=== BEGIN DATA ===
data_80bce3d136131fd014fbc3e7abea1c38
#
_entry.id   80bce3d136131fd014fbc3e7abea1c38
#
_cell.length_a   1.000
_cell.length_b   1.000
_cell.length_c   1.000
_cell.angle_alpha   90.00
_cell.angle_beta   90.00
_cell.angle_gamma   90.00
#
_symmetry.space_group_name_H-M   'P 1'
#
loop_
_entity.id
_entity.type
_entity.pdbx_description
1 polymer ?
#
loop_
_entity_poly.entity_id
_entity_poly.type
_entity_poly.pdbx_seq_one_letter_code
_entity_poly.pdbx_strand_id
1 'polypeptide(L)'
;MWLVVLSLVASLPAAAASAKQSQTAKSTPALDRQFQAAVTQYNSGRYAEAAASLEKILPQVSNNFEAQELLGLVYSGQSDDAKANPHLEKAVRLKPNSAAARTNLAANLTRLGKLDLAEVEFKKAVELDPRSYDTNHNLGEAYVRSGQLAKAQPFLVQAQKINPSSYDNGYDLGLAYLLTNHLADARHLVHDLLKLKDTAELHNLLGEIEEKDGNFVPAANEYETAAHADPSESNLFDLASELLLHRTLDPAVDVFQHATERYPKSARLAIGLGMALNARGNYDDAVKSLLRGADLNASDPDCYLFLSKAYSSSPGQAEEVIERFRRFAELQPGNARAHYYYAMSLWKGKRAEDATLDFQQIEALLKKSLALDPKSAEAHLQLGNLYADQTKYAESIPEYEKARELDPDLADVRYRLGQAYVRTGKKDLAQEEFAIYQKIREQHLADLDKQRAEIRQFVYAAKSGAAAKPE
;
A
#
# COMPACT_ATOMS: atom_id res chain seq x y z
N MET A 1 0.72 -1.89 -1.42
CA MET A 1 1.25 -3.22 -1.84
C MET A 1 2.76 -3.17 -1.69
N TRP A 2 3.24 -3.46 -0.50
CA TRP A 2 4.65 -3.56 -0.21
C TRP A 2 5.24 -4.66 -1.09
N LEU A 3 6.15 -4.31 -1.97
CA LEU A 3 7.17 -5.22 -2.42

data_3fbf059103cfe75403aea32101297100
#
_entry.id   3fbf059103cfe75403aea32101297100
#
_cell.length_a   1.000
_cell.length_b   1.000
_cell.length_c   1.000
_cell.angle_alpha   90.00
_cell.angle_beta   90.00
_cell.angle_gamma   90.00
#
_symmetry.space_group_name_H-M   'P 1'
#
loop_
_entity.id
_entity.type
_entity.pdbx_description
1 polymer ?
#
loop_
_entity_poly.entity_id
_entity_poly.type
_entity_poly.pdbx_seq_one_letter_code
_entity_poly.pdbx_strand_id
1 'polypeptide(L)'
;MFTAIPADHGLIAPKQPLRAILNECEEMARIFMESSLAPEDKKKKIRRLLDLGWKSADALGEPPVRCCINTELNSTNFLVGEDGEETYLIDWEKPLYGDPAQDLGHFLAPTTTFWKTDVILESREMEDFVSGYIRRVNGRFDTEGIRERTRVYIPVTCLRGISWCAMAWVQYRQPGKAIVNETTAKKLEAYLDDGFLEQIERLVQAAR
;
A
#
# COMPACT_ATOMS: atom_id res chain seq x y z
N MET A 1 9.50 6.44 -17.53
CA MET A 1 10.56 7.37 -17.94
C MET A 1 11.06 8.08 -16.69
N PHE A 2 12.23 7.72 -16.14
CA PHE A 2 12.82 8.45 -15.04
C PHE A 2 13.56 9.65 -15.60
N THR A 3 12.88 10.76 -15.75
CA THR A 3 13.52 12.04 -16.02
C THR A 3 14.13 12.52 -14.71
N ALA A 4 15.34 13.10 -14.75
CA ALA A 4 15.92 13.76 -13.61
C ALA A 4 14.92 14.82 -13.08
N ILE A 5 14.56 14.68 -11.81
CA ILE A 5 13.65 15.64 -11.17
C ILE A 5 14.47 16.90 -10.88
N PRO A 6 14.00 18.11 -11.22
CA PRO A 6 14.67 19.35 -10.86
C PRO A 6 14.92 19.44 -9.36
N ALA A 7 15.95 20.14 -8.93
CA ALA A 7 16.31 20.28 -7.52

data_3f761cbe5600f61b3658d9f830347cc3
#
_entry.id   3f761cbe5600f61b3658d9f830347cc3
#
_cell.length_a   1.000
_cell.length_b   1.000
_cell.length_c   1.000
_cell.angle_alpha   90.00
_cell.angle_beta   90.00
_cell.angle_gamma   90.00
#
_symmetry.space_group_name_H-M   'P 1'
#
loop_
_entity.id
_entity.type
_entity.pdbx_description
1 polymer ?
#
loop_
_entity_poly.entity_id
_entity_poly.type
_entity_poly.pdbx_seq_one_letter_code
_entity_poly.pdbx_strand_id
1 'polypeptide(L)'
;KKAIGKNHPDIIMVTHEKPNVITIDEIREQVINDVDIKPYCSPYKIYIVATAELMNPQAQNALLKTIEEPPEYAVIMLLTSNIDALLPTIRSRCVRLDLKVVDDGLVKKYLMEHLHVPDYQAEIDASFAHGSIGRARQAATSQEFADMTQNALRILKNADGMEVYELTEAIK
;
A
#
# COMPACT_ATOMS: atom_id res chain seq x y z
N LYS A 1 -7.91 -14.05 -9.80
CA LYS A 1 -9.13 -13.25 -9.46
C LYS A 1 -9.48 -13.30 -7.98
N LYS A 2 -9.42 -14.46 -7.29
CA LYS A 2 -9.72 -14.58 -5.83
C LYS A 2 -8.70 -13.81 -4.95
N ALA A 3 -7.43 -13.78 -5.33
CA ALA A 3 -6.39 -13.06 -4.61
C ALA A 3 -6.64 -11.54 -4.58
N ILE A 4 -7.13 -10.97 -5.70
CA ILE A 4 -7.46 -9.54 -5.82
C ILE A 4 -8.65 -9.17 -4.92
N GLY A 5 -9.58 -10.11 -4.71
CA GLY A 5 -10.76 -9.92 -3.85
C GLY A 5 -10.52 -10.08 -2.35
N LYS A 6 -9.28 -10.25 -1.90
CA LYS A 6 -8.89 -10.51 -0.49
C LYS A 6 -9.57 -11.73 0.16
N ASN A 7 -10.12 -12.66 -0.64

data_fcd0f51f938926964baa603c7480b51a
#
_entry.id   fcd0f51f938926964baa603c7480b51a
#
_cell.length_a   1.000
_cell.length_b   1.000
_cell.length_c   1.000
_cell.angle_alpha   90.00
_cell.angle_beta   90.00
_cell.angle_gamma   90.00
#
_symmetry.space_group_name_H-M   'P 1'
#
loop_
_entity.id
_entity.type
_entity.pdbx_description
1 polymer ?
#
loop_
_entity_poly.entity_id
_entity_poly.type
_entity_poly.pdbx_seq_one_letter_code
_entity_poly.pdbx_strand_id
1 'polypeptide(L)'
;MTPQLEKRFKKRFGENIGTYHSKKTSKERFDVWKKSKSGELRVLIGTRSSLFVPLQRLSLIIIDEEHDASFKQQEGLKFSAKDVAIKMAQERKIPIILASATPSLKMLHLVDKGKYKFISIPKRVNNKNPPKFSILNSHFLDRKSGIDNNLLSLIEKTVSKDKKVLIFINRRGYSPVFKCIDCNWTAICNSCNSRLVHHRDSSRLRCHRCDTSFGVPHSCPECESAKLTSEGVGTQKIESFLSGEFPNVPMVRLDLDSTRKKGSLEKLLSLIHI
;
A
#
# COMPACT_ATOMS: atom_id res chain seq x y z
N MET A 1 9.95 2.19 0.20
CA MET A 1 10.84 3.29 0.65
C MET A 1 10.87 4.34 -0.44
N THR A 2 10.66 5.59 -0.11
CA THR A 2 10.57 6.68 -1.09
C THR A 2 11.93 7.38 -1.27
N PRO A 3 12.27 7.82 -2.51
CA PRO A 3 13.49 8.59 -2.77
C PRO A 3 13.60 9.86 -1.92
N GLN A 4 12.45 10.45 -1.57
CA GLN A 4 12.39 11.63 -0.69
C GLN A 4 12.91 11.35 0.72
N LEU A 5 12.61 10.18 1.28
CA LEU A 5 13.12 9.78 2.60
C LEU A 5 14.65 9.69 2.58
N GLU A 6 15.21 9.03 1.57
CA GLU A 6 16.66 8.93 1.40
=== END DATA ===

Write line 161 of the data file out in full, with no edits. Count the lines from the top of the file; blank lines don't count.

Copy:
_entity_poly.pdbx_strand_id